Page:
Here is a quick round-up of this week’s technology headlines and related stories you may have missed:
- The hack at Sony Pictures Entertainment continues to confound. Over the past weeks, news reports have stuck to the narrative that North Korea was behind the Sony hack, despite a healthy dose of skepticism from experts. On December 17, the New York Times reported that senior U.S. administration officials confirmed that North Korea was "centrally involved" in the hacking of Sony, and the White House separately called the cyber incident a"serious national security matter" and threatened a "proportional response." Risk Based Security has an excellent timeline of the events to help make sense of everything.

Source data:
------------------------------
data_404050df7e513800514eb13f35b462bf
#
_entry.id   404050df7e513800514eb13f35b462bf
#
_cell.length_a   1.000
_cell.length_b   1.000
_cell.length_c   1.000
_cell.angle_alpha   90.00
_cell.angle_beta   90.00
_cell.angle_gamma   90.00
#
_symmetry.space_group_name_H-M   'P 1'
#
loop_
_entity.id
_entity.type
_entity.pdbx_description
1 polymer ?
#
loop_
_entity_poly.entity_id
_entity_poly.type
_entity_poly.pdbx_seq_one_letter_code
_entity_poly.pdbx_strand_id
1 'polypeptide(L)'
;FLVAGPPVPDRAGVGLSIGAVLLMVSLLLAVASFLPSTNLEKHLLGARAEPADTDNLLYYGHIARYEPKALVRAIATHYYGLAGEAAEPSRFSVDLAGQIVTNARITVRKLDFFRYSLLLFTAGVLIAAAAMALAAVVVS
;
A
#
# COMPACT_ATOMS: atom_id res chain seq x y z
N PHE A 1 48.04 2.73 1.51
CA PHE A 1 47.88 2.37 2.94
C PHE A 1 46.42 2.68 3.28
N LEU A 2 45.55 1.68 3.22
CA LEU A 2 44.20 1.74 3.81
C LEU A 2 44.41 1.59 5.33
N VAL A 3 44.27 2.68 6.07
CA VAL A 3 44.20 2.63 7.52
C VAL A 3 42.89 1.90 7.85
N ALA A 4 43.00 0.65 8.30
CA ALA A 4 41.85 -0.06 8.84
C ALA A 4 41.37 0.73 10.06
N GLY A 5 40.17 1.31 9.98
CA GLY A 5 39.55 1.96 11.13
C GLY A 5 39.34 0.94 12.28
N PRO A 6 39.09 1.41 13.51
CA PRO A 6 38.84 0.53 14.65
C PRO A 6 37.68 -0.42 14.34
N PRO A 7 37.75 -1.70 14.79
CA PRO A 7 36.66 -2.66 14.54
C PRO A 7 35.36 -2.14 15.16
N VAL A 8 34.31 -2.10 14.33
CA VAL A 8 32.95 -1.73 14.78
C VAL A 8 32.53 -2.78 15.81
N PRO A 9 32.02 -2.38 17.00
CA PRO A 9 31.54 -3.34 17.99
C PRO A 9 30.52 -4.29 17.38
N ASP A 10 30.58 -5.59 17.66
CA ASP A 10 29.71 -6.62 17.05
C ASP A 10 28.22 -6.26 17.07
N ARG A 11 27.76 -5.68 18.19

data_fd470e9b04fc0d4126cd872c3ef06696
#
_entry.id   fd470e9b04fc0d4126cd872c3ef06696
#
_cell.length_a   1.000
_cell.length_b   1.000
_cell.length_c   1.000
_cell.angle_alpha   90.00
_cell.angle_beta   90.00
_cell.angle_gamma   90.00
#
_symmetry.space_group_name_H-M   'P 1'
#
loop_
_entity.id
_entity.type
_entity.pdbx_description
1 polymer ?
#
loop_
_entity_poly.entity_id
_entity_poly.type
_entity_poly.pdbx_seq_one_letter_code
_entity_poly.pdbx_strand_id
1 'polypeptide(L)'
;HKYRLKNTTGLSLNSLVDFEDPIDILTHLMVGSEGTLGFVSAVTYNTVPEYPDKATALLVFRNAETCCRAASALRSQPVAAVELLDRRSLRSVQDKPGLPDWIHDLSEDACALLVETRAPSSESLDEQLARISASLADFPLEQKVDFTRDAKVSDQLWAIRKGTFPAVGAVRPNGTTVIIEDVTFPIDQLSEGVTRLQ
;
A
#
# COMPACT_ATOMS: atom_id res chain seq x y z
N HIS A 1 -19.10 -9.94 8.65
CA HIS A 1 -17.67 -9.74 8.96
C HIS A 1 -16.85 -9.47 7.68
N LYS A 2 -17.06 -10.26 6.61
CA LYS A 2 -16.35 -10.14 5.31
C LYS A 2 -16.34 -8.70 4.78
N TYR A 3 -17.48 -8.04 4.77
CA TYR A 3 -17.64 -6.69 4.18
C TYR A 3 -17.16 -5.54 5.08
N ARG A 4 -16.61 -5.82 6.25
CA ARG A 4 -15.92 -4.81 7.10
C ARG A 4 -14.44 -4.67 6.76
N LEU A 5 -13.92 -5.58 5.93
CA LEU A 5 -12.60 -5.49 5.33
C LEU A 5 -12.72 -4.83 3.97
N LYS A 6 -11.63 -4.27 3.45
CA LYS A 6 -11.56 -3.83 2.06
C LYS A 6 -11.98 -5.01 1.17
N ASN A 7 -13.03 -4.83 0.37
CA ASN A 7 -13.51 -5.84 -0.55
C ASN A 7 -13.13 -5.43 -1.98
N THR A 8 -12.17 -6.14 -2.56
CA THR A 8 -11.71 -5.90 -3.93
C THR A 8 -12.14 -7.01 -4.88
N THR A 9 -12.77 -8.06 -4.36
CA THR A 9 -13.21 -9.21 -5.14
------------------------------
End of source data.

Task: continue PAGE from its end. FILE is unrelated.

- The United States’ normalization with Cuba is likely to have a positive impact on the rollout of the Internet in the country. As part of the easing of sanctions, the White House announced that it will allow the export of consumer software and hardware, as well as permit U.S. telecommunications firms to deploy infrastructure in the country. While the United States ostensibly aims to allow more information into the country, it remains to be seen how the new agreement will weaken the Cuban government’s notoriously tight control on Internet access in the country.
- The Islamic State of Iraq and Syria (ISIS) may be using malware to uncover some of its detractors in Syria according to security researchers at the Citizen Lab at the University of Toronto.